Yes, A lead acid battery has a freezing point. It could become damaged or ruined. But under what circumstances will a flooded lead acid battery freeze (like those in your car or truck, tractor, riding mower, ATV, boat, generator, motorcycle, etc..)? I’ve included a lead acid battery freeze-temperature (versus state-of-charge) chart below…
Putting it simply, a completely depleted ‘dead’ lead acid battery will freeze at 32°F (0°C). When a lead acid battery is fully discharged, the electrolyte inside is more like water so it will freeze”.
What happens when your lead acid battery physically freezes? Likely, it will become irreparably ruined to a sufficient extent. The ice that forms will expand and press on the internal cells and plates (and bulging the wall/case of the battery itself). The case may even crack – resulting in leaks. Given internal physical tolerances, some (or all) of it may ‘short out’ inside. The battery may never hold a proper charge (or any charge) again.
However, a well charged lead acid battery in good condition will not freeze in practical use. But the less charged it is, the more susceptible to freeze damage. Even for a fully charged lead acid battery, there’s still a point of freezing. But those temperatures are extremely cold and you likely will not ever experience that cold (keep reading).
The problem arises when your battery is only partially charged. This is when you might run into trouble during the cold winter months.
A little more detail… The exact numbers vary a bit, depending on a few factors. A fully charged (lead acid) battery will freeze. But not until temperatures drop to -94°F (-70 °C)! That’s pretty much not going to happen anywhere here on earth, right?!
Can a flooded battery freeze?
The only way that a battery can freeze is if it is left in a state of partial or complete discharge. As the state of charge in a battery decreases, the electrolyte becomes more like water and the freezing temperature increases. The freezing temperature of the electrolyte in a fully charged battery is -92º F (-69º C). At a 40% state of charge, electrolyte will freeze if the temperature reaches approximately 16º F (-9º C).~TrojanBattery
Important >> The less charge on the lead acid battery, the more susceptible it is to freezing.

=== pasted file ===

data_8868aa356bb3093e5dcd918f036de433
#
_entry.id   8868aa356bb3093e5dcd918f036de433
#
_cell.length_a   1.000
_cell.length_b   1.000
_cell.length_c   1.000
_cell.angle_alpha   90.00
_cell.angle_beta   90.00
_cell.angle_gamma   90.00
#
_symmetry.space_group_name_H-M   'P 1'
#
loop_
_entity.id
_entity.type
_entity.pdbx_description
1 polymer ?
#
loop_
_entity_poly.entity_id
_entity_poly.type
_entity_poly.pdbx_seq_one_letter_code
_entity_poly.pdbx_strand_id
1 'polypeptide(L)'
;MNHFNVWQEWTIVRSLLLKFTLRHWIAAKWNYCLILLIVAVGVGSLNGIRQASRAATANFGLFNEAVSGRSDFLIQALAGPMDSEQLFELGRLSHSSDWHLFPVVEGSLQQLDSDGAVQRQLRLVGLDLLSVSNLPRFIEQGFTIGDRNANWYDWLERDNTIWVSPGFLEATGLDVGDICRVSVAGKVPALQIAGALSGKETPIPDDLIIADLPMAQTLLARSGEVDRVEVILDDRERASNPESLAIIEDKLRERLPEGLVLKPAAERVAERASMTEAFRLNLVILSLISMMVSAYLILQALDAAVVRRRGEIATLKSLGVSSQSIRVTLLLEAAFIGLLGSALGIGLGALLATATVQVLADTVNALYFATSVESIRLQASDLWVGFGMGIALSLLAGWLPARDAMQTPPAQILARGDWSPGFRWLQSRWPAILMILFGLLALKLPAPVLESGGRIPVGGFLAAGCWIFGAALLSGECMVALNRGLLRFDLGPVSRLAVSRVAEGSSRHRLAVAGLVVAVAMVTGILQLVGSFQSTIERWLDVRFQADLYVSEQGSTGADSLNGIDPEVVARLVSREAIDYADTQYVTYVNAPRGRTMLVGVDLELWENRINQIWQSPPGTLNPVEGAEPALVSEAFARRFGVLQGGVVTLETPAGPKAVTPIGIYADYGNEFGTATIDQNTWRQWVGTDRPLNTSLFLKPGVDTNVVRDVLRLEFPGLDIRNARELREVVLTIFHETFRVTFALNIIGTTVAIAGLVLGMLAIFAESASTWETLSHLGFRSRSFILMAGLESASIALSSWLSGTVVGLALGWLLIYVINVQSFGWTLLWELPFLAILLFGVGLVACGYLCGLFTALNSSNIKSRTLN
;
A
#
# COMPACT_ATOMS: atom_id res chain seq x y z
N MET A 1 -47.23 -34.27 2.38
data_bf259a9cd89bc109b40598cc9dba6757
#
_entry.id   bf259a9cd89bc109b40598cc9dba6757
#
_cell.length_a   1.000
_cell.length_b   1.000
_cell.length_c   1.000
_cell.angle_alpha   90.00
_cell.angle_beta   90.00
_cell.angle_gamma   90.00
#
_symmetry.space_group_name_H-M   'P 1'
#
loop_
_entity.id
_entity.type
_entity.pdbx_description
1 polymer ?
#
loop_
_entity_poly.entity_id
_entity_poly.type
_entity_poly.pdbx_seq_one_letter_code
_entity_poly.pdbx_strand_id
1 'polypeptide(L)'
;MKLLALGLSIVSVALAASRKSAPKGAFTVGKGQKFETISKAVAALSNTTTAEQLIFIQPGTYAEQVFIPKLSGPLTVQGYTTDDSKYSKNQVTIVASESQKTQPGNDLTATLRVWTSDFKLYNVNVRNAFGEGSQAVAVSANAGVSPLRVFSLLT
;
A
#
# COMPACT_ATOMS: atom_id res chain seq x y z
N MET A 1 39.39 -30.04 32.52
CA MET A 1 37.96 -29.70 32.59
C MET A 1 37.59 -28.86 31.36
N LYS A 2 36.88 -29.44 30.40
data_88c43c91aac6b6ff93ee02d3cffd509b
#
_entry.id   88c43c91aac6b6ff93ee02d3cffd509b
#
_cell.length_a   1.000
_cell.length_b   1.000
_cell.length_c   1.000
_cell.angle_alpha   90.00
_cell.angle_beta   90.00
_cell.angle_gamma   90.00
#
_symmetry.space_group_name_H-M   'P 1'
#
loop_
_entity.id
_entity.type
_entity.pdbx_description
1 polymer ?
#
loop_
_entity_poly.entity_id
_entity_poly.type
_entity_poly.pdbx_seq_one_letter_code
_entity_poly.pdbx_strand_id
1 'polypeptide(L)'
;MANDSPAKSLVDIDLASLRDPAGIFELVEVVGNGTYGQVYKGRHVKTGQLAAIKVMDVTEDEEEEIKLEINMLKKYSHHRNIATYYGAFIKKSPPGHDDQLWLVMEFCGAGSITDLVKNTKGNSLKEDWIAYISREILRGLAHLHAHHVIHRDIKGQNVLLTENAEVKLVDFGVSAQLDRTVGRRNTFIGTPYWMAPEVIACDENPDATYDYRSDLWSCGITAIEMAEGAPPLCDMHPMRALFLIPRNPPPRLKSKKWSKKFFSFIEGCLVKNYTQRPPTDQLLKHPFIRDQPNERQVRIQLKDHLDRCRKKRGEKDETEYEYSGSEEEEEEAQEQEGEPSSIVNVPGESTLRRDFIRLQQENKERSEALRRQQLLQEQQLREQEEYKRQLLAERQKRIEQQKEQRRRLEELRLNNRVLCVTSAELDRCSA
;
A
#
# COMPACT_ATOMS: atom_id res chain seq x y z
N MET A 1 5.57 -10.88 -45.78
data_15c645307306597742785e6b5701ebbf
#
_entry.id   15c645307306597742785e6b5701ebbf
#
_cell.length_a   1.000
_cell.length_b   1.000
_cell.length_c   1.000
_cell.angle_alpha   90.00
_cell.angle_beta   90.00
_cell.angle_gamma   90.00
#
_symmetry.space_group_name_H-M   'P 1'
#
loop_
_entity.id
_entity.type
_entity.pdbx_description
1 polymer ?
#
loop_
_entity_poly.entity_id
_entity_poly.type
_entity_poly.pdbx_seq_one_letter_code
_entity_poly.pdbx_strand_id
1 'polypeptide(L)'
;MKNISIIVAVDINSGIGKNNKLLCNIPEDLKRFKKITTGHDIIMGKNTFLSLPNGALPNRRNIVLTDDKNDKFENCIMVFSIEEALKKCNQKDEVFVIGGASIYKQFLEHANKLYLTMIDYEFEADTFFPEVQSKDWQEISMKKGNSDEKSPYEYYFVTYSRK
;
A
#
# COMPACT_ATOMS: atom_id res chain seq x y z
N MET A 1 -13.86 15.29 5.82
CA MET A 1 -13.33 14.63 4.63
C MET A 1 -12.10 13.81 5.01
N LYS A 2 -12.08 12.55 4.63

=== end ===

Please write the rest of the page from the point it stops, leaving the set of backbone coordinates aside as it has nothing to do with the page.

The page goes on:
I built a chart that cross references battery state-of-charge with the approximate temperature at which the battery will freeze. This is for lead acid type batteries. Car batteries, for example. Or those which typically install in lawn tractors, ATV’s, snowmobiles, maybe in your camper, etc..
Lead Acid Battery Freeze Chart
Temperature vs State of Charge
The following article provides a better understanding of battery state of charge (approx.. corresponding open-circuit voltage). There are caveats to these measurements – which are clearly explained in the article:
[ Read: Battery State-Of-Charge Chart ]
As you can see, if your battery is only half charged (50% SOC), it could freeze solid at -4°F. This scenario is entirely plausible if you’re not careful. I often see temperatures below zero during the coldest winter months. The coldest I’ve experienced here was -32°F. It is not uncommon to experience early morning temperatures around 20 below at times throughout the winter here. So I need to be attentive.
I lost two 12-volt batteries several years ago in my 5th-wheel camper. Although they had been charged, I forgot to physically disconnect the batteries for the winter. As it turned out, there was a small parasitic drain constantly drawing down the batteries (propane gas detectors and a few other things). The batteries eventually went dead. And then they froze. It was an expensive mistake that I will never make again!
What about the 12 volt batteries on your tractor, lawn mowers, ATV’s, etc.. during winter?
Some people remove them and store inside where it’s warm during the winter. This is a good idea. Better safe than sorry, right?
However, you can leave a lead acid battery installed during the winter. But only if the battery is in good condition, there is no parasitic load slowly draining the battery, and the battery is fully charged.
To be sure, I periodically trickle charge my lead acid batteries with the following charger. This is the 12-volt Battery Trickle Charger that I have been using for years. Love it… Actually I have two of them.